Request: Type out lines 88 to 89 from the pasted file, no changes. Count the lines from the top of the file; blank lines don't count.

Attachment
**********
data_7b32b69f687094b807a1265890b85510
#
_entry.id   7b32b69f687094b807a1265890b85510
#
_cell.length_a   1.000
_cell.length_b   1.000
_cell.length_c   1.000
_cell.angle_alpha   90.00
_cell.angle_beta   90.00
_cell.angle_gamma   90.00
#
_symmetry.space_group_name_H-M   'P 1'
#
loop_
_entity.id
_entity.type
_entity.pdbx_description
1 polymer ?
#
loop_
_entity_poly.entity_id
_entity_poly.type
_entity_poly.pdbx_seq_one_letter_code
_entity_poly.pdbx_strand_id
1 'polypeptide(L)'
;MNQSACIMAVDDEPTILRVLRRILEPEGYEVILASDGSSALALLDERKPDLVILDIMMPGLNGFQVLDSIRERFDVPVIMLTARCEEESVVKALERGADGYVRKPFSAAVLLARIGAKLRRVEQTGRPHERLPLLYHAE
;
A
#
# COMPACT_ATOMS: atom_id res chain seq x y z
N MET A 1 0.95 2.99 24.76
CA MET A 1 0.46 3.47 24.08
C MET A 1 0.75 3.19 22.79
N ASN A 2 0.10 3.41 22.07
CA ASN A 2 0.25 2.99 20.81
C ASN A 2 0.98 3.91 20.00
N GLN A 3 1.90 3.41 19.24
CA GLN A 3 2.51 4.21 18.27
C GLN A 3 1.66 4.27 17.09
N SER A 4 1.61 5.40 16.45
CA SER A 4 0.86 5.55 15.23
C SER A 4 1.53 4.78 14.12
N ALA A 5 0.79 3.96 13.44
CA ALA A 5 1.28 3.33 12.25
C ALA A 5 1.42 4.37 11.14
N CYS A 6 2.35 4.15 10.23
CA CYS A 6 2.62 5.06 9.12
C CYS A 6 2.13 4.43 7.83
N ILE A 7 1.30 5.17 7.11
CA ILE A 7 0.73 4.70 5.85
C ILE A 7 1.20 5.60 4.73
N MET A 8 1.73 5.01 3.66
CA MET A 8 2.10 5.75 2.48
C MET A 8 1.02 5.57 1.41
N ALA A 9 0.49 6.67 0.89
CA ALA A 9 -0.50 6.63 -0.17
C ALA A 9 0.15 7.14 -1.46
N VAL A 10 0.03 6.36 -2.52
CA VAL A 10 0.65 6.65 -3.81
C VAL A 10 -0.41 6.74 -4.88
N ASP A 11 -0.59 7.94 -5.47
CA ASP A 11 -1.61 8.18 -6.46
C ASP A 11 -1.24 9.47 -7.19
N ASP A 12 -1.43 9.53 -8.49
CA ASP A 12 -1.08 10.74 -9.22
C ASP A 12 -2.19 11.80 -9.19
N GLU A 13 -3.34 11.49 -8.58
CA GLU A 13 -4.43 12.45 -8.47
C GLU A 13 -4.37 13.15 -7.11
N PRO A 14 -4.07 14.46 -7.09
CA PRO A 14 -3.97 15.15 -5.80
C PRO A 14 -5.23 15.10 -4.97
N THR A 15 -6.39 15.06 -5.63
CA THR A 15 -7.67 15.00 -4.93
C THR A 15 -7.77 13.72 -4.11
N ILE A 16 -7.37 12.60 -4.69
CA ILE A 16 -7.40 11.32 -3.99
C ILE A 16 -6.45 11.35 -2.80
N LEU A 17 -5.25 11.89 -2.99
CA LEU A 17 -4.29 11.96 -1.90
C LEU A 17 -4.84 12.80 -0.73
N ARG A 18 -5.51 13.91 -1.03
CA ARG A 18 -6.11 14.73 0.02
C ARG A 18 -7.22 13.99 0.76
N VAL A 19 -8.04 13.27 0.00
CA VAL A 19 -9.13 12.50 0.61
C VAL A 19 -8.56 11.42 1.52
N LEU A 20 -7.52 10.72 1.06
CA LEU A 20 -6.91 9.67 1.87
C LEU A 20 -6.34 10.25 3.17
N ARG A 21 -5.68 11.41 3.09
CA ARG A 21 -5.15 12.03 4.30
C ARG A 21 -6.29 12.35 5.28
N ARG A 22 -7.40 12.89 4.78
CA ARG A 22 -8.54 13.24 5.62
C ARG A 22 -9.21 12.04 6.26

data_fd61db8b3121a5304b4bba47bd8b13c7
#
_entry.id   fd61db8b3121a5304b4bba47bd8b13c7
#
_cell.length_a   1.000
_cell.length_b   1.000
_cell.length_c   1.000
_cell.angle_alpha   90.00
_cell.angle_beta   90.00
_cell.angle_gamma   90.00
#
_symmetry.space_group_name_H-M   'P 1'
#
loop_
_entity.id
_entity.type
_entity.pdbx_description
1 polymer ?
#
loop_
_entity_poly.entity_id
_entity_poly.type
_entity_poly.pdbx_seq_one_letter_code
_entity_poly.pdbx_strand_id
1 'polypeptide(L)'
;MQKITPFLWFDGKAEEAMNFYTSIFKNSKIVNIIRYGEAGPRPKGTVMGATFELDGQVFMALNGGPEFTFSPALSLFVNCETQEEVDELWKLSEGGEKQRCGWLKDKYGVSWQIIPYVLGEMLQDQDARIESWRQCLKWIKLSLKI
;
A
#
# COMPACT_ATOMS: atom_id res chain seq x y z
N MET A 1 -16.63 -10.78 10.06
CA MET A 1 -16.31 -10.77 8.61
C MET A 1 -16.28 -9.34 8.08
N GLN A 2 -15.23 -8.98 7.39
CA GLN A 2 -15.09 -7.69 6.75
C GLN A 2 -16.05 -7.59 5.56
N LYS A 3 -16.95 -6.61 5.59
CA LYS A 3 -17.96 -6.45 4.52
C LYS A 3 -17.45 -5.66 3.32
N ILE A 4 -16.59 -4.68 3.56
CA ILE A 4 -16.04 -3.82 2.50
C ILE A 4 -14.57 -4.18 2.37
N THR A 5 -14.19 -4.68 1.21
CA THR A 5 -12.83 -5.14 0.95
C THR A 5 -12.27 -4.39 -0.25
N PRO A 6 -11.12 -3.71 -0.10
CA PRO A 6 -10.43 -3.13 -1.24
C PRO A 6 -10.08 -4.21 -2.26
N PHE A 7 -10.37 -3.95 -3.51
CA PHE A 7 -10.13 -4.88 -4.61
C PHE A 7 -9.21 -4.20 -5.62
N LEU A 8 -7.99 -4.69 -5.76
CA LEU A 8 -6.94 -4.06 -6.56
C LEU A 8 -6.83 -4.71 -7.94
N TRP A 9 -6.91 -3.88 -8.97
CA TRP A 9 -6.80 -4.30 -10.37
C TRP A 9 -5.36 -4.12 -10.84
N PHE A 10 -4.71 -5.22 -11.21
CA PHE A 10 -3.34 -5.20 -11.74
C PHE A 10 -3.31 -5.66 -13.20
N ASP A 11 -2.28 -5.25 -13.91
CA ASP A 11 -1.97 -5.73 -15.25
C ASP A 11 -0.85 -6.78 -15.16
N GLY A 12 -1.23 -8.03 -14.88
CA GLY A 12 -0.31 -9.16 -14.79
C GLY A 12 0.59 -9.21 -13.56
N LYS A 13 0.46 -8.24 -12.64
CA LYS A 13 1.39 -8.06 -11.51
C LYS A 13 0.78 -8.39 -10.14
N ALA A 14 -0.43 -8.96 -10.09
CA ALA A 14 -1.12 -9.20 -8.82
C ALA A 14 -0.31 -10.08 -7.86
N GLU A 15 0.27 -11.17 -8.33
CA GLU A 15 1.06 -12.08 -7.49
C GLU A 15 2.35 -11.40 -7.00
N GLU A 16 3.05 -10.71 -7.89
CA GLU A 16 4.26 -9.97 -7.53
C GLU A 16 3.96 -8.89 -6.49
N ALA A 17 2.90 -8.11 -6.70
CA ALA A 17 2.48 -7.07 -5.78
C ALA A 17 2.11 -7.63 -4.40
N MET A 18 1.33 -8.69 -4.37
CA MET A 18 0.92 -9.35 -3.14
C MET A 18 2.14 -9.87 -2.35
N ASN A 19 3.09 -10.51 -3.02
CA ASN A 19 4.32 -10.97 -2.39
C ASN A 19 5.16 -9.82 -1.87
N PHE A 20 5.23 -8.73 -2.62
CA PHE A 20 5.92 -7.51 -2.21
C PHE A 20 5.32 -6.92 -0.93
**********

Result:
N LEU A 20 -7.52 10.72 1.06
CA LEU A 20 -6.91 9.67 1.87